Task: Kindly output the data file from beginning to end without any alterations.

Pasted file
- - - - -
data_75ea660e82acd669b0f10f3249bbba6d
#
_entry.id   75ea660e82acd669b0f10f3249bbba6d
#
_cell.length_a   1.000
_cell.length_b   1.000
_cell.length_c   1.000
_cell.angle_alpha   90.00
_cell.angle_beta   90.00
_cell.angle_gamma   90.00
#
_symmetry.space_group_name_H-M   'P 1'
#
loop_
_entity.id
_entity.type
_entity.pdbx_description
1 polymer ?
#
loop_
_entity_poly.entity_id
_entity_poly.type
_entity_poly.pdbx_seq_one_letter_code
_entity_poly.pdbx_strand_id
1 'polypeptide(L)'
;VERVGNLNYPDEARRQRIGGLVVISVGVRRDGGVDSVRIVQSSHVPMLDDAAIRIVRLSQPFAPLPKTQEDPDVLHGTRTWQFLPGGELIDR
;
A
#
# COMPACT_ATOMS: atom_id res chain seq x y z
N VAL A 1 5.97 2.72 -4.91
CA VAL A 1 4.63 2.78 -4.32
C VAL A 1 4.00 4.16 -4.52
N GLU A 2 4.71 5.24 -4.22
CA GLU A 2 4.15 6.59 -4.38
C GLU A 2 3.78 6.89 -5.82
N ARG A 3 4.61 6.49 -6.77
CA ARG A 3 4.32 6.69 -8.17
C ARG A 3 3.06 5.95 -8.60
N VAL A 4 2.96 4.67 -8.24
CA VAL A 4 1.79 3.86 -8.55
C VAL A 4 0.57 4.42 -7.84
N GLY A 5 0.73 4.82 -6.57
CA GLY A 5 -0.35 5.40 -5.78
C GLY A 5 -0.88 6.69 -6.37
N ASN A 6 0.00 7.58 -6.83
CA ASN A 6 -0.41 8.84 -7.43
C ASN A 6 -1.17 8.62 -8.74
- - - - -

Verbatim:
data_75ea660e82acd669b0f10f3249bbba6d
#
_entry.id   75ea660e82acd669b0f10f3249bbba6d
#
_cell.length_a   1.000
_cell.length_b   1.000
_cell.length_c   1.000
_cell.angle_alpha   90.00
_cell.angle_beta   90.00
_cell.angle_gamma   90.00
#
_symmetry.space_group_name_H-M   'P 1'
#
loop_
_entity.id
_entity.type
_entity.pdbx_description
1 polymer ?
#
loop_
_entity_poly.entity_id
_entity_poly.type
_entity_poly.pdbx_seq_one_letter_code
_entity_poly.pdbx_strand_id
1 'polypeptide(L)'
;VERVGNLNYPDEARRQRIGGLVVISVGVRRDGGVDSVRIVQSSHVPMLDDAAIRIVRLSQPFAPLPKTQEDPDVLHGTRTWQFLPGGELIDR
;
A
#
# COMPACT_ATOMS: atom_id res chain seq x y z
N VAL A 1 5.97 2.72 -4.91
CA VAL A 1 4.63 2.78 -4.32
C VAL A 1 4.00 4.16 -4.52
N GLU A 2 4.71 5.24 -4.22
CA GLU A 2 4.15 6.59 -4.38
C GLU A 2 3.78 6.89 -5.82
N ARG A 3 4.61 6.49 -6.77
CA ARG A 3 4.32 6.69 -8.17
C ARG A 3 3.06 5.95 -8.60
N VAL A 4 2.96 4.67 -8.24
CA VAL A 4 1.79 3.86 -8.55
C VAL A 4 0.57 4.42 -7.84
N GLY A 5 0.73 4.82 -6.57
CA GLY A 5 -0.35 5.40 -5.78
C GLY A 5 -0.88 6.69 -6.37
N ASN A 6 0.00 7.58 -6.83
CA ASN A 6 -0.41 8.84 -7.43
C ASN A 6 -1.17 8.62 -8.74